This is going to be a bit of a quick one this weekend. Firstly because there hasn’t been anything very big going on, but also because I’m in Glasgow this weekend and trying to have a bit of downtime because work has been more busy recently than I expected!
A long-time-coming survey!
When I left New Naratif in 2020 and decided to devote more time to running this newsletter, I ran a survey to find out more about what people like/don’t like about We, The Citizens, and what they would like to see. The answers gave me a lot to think about as I moved forward, but I haven’t run a survey again since. The number of subscribers and Milo Peng Funders have really grown too (yay!) so it’s way past time for a pulse check. If you have a little bit of time, I’d really appreciate it if you could fill this in:
Disciplinary action might be on the horizon for Chris de Souza
People’s Action Party MP and Deputy Speaker of Parliament Christopher de Souza might end up facing disciplinary action, after a tribunal found that he had helped his client to suppress evidence by prepping an affidavit that left out stuff that would have shown that the client had breached their undertaking not to use information obtained through search orders for anything other than the High Court case they were involved in. It was the one charge out of five levied against him by the Law Society that the tribunal found him guilty of. The matter will now go before the Court of Three Judges. De Souza’s lawyers say that he acted with the “utmost integrity in the conduct of this matter at all times.” The PAP says that they’ll wait to see what happens with that before deciding what to do.
There will be no end — and no victory — in the War on Drugs
Singapore’s drug war continues with its policing and surveillance. They might be rolling out automated drug tests in 2024 for people who have previously been caught for drug consumption. The idea is to try to make drug-testing easier, because they do a ton of them: about 5,000 a month. A huge amount of resources is expended on catching, punishing, and monitoring people who have used drugs, even if they haven’t committed any other offence that caused harm to anyone else. For those who engage in the drug trade, there are long jail terms and the death penalty. And still the drugs come in, with people finding all sorts of ways to evade capture or discovery. Take note: what we’re reading about only relates to the drugs that law enforcement did find, and it’s not clear what proportion of all the illicit drugs out there the stuff the cops have seized really are.
No one is contesting that harmful drug use exists. But drug use also exists on a spectrum, and we're putting in a lot of resources to catch and punish people even if they are on the not-harmful end of the spectrum, instead of investing more in public health resources to provide healthcare and support to those who need and want them. Surely there must be a better way? (There is.)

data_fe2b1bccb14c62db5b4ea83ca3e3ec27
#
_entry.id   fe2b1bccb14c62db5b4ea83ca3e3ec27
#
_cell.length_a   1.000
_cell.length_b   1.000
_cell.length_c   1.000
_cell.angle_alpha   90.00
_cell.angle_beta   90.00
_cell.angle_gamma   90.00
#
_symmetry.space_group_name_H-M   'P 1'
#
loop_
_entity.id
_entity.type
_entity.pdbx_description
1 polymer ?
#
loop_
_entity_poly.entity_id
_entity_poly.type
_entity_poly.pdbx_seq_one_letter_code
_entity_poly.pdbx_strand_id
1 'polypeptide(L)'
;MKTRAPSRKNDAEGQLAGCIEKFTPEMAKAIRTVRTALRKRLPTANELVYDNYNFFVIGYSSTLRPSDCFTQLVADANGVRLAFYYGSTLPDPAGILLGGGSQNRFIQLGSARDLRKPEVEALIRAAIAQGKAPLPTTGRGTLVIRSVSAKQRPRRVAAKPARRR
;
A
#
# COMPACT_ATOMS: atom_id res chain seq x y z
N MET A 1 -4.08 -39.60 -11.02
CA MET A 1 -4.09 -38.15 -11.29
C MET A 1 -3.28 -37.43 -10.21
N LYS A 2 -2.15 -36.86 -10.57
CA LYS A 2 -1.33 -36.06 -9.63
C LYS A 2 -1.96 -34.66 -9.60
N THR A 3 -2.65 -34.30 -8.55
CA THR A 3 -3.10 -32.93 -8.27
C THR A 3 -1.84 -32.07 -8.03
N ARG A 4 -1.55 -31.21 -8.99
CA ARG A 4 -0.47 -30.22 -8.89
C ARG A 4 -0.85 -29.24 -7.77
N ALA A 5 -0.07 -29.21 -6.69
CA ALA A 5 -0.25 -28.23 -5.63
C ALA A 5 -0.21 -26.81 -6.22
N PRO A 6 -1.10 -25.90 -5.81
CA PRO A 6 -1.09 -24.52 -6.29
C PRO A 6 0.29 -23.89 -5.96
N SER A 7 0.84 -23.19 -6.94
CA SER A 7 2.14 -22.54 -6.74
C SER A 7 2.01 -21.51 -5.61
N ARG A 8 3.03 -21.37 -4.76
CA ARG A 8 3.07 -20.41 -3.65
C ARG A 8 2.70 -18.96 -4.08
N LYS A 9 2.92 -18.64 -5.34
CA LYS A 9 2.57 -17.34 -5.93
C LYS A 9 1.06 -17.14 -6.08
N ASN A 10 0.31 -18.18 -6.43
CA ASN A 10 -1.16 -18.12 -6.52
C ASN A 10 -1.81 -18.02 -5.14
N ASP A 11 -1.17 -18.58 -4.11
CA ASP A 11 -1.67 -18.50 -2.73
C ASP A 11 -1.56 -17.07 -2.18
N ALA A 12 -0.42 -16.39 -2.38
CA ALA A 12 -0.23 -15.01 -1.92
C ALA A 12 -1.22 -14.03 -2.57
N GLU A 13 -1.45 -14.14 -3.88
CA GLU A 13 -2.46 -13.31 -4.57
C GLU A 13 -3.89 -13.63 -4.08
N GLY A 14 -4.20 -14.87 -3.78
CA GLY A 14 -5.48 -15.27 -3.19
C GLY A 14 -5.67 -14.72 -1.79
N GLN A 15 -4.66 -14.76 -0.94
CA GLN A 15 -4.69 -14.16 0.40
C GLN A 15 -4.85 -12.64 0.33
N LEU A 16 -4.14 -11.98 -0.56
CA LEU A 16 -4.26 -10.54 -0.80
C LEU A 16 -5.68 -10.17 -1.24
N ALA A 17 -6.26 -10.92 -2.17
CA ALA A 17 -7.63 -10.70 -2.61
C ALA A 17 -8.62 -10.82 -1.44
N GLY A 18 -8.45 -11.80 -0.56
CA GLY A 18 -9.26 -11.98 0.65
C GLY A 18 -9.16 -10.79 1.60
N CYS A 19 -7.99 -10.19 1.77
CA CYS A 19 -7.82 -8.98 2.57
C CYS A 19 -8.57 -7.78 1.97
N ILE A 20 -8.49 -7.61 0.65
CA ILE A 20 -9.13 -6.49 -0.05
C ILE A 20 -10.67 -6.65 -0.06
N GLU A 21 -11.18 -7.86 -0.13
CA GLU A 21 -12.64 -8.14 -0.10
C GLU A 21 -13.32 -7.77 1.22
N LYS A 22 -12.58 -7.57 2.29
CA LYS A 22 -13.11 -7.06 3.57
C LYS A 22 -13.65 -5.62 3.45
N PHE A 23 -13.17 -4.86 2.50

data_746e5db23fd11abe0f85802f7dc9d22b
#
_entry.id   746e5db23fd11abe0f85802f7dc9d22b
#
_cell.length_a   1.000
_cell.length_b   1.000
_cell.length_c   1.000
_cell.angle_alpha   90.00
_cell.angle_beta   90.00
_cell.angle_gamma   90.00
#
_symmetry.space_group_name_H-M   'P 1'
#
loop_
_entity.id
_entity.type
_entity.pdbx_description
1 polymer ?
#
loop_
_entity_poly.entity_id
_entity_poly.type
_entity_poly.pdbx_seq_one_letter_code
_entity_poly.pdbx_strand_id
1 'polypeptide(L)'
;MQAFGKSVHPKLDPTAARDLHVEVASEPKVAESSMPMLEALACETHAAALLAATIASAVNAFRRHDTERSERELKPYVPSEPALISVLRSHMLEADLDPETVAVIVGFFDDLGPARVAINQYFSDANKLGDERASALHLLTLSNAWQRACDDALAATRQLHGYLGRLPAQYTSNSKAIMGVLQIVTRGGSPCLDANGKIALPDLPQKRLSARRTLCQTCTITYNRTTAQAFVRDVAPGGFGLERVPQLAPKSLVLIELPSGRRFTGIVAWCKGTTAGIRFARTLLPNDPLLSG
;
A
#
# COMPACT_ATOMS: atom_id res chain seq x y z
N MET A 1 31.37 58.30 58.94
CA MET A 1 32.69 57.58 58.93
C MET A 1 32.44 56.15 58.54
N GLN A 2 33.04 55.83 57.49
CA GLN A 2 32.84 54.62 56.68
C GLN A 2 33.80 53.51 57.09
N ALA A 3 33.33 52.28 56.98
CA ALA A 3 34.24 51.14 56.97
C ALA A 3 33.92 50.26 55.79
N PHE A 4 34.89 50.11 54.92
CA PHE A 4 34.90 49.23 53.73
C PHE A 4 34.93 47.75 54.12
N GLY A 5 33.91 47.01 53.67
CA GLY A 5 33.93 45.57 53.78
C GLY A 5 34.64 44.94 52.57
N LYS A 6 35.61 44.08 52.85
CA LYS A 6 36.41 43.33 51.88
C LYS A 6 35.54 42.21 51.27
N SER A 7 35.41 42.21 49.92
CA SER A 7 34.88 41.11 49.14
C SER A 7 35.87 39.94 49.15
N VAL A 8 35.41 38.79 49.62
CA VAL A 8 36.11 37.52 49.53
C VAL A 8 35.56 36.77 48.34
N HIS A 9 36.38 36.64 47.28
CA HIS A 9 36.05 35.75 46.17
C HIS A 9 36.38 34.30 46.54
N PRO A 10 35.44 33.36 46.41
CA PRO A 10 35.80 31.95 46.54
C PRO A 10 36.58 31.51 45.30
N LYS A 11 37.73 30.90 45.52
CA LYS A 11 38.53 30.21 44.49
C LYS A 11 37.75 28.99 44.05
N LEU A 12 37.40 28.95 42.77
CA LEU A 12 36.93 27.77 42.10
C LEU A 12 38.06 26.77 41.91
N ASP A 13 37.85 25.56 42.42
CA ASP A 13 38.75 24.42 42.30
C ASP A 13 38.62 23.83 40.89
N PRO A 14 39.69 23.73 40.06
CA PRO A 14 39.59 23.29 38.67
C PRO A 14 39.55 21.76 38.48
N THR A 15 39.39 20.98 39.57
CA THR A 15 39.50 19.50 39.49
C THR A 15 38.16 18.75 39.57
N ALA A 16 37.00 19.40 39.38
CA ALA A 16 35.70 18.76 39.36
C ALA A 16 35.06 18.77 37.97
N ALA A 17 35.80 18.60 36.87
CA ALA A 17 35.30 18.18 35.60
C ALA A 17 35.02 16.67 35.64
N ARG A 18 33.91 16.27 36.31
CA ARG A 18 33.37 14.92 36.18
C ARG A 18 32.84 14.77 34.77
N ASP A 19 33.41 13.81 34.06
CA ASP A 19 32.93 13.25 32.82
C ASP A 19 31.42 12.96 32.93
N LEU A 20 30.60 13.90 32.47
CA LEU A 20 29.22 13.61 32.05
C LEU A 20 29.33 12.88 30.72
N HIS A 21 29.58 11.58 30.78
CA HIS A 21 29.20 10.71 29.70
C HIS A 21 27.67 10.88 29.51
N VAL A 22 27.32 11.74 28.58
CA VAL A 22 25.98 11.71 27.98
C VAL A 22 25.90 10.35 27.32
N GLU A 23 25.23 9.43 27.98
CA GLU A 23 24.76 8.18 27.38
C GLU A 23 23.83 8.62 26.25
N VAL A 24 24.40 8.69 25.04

I recently picked up this book, Undoing Drugs: How Harm Reduction Is Changing the Future of Drugs and Addiction, written by Maia Szalavitz, a neuroscience journalist with her own experience of heroin addiction. I’m looking forward to diving into it — I just need to get through the many books that I already have on the go! #TsundokuHabit
Farming in Singapore
This is something I hadn't really known anything about: SG Climate Rally has this great piece looking at land-based farmers in Singapore, and how they've been affected by agritech. Land-based farms can produce a variety of crops that can't be produced via hydroponics or vertical farming, but some of these farms are struggling to survive as land is expected to make way for redevelopment.
Checking in on the neighbours
🇮🇩 Indonesia has passed a new criminal code that has activists, NGOs, journalists, etc. up in arms. The headline grabber is how it bans sex outside marriage, but there are lots of other troubling bits, such as outlawing insult to the president and expanding the blasphemy chapter.
🇲🇲 Seven students in Myanmar have been sentenced to death in a closed military tribunal. They are accused of involvement in killing a former military officer, and are among over 130 people who have been sentenced to death in the country since the military coup. The death penalty is just one more way for the military junta to spread fear and punish resistance in its ongoing war against the people of Myanmar.
Thank you for reading this week! As always, please help me spread the word about this newsletter by sharing it widely.
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